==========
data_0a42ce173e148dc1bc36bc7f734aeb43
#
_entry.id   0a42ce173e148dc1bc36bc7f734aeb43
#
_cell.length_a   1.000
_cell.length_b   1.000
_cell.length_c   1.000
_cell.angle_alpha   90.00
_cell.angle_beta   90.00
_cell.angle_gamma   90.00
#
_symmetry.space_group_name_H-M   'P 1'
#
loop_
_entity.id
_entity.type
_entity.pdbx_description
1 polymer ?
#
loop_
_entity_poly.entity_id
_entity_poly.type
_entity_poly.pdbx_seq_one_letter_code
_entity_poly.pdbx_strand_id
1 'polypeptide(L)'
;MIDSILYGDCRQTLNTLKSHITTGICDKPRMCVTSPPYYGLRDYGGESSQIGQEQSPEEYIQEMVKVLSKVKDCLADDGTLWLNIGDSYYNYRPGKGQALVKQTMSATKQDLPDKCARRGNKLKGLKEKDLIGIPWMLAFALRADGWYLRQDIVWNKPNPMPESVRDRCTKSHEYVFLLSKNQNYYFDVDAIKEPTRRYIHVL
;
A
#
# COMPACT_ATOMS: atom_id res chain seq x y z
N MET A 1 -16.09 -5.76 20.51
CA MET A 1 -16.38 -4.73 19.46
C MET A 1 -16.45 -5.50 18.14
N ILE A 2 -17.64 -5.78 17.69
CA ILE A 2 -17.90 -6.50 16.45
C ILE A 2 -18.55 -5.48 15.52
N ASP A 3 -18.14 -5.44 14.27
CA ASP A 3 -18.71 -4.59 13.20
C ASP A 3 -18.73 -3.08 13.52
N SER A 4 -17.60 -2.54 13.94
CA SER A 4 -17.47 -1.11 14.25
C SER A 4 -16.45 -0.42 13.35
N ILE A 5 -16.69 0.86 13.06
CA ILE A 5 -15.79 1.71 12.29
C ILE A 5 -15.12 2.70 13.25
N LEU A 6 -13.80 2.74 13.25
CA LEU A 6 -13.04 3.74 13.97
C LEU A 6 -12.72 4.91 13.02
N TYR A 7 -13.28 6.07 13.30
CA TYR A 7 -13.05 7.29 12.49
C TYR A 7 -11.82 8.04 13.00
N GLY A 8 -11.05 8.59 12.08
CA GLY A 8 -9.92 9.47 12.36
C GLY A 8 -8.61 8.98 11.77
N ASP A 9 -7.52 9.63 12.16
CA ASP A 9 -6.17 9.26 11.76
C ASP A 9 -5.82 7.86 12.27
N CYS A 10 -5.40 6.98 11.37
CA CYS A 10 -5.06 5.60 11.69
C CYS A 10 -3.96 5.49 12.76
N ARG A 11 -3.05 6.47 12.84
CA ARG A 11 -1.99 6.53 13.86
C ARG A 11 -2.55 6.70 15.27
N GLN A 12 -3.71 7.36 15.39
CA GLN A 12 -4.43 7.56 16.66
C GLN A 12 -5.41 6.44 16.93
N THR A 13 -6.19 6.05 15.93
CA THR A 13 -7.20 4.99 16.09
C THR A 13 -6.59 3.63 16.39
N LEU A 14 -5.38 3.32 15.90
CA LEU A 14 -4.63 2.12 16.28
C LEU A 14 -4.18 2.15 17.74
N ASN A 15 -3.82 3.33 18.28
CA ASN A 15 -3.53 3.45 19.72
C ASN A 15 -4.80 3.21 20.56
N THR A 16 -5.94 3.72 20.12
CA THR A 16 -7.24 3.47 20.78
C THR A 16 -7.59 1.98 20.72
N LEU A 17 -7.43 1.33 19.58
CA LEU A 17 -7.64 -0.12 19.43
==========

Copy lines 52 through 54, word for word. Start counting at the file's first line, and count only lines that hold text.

N GLY A 8 -11.05 8.59 12.08
CA GLY A 8 -9.92 9.47 12.36
C GLY A 8 -8.61 8.98 11.77